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DeHeng Law Offices, one of China’s largest law firms, has appointed Brussels-based competition lawyer Frank Fine as a senior counsel in anticipation of increasing European Commission investigations on Chinese companies.
Fine, founder and director of Brussels-based competition boutique EC Competition Law Advocates, will continue to run his existing firm and will serve as the exclusive representative of DeHeng in Brussels.
Prior to setting up his own boutique in 2004, Fine was a founding partner of DLA Piper’s Brussels office. He is dual-qualified in the US and the UK and represents companies before the European Commission and courts, advising on competition investigations, antitrust litigation and compliance. He started practising in Brussels in 1986.
One of the recent cases he handled was the representation of South African Airways in an EU airfreight investigation and in a related UK civil action.
Fine’s boutique firm in Brussels is a two-practitioner firm. It uses secondment lawyers and contract lawyers from established firms in Brussels when extra manpower is needed to handle large projects.
Beijing-headquartered DeHeng has over 800 lawyers including 180 partners. It has 21 offices in China and three offices overseas – in New York, the Hague and Paris. With the appointment of Fine it has become the first Chinese firm to have a Brussels base.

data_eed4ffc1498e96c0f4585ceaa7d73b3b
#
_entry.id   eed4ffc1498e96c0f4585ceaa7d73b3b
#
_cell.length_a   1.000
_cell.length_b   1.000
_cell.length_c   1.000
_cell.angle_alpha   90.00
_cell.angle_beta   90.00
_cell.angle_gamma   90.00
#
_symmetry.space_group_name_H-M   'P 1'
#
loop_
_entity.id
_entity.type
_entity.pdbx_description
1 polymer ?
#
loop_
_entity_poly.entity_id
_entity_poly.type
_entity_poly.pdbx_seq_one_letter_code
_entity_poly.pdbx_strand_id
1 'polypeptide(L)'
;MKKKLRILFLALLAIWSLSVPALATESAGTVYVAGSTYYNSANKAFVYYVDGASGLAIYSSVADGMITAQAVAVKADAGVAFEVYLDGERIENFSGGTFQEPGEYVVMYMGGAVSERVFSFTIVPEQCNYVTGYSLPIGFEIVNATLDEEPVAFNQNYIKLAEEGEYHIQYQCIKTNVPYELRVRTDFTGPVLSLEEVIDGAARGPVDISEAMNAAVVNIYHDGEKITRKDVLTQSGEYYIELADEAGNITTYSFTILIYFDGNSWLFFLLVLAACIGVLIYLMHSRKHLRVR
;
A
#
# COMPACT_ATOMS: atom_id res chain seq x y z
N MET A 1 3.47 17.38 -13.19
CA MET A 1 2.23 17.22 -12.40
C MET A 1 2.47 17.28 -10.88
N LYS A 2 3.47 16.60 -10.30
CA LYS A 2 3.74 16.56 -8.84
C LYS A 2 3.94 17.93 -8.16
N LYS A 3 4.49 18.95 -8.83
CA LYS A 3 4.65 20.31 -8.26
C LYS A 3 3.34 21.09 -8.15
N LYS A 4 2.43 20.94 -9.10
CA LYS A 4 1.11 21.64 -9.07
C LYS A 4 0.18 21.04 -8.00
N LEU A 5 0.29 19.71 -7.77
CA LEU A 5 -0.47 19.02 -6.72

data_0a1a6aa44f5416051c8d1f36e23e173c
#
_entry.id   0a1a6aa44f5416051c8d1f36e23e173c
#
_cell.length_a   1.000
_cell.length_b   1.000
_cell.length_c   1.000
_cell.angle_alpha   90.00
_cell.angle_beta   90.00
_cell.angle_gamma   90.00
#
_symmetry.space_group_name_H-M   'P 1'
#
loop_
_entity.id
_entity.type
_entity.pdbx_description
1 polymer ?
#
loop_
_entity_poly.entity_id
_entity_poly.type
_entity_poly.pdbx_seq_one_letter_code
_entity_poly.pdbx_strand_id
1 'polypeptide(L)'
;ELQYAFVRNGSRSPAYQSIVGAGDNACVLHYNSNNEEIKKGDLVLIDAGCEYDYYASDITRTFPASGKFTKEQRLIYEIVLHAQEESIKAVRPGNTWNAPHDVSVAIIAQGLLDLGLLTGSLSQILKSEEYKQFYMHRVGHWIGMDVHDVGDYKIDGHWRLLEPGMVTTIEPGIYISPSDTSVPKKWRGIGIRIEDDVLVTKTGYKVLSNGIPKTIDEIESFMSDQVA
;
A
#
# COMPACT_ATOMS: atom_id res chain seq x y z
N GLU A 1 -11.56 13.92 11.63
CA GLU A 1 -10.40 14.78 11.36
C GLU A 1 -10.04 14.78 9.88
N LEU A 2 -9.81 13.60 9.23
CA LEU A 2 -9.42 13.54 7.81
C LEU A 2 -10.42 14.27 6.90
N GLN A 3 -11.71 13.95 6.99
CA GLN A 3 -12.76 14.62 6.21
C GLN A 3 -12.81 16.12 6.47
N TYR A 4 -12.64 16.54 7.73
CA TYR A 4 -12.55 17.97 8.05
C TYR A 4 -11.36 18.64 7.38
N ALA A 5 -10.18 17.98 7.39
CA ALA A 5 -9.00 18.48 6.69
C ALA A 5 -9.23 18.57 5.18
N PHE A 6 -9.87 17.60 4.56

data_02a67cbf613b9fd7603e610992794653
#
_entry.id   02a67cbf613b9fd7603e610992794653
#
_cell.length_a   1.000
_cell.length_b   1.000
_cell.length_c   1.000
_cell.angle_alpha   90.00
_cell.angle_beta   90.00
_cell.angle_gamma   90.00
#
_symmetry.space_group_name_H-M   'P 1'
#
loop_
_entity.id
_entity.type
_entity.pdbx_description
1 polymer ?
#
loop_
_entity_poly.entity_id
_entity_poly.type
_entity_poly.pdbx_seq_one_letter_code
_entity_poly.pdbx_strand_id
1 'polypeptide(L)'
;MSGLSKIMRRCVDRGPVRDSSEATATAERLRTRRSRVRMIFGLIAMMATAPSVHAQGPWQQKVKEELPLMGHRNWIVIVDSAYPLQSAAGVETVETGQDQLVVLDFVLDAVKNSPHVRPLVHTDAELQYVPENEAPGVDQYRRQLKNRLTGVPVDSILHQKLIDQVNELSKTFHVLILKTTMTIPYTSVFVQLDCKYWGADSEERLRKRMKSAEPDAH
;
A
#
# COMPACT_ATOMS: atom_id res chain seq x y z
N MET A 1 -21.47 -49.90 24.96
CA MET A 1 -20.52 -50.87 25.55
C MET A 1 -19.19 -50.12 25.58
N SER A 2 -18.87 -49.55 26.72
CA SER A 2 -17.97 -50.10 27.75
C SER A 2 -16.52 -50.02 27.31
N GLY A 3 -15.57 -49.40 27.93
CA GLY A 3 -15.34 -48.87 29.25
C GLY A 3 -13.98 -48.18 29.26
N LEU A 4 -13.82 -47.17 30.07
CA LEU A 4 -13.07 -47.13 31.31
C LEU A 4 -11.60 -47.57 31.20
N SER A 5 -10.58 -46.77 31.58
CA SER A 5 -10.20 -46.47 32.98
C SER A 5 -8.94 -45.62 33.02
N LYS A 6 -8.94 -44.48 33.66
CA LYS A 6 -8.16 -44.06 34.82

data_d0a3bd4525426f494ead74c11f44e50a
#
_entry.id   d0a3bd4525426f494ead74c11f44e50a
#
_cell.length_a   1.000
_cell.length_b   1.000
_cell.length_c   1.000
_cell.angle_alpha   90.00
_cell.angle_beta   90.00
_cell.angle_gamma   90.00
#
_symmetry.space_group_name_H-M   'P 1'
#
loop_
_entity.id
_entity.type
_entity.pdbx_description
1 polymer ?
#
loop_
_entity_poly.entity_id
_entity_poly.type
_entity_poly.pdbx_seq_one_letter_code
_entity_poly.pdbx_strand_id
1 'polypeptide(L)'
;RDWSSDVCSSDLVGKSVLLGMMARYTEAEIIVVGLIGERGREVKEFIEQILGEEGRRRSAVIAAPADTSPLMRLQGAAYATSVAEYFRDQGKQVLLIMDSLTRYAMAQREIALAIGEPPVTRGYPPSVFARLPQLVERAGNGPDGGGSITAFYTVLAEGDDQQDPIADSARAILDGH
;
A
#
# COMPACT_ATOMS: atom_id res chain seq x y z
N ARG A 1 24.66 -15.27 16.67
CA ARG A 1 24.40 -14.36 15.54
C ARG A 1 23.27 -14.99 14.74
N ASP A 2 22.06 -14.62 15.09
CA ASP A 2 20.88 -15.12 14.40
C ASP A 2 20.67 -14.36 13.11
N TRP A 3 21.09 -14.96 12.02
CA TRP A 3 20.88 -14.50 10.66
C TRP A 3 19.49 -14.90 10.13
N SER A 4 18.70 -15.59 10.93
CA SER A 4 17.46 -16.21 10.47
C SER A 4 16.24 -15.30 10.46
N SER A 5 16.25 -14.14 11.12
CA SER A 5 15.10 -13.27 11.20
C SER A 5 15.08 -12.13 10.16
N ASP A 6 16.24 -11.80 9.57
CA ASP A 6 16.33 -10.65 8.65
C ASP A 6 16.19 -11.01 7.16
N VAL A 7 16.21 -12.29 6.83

Fine will work closely with DeHeng’s lead partner for foreign direct investment David Chen and head of the firm’s competition and antitrust practice group Li Zhong, both of whom are based in Beijing.
“DeHeng has a number of big state-owned enterprise clients. Increasingly they’ll have needs in Brussels for EU competition and trade legal representation. DeHeng’s move to Brussels aims to help these clients sort things out,” said Fine.
In Fine’s view, there will be increasing investigation activity against Chinese companies over trade and competition matters, particularly in light of the recently signed memorandum of understanding on cooperation in the area of anti-monopoly law by the European Commission and the Chinese government.
“In addition, DeHeng, along with a few other Chinese firms, are in the process of doing the same thing the big US and UK firms have done – going global,” he said.
In 2010, DeHeng established an office in the Hague by taking on small local firm Civil Code. The Dutch firm’s founding partner Victor Meijers became DeHeng’s global partner following the merger.
The firm’s Paris and New York offices were set up in 2001 and 1998 respectively. The New York office is currently the firm’s largest overseas office with 15 lawyers.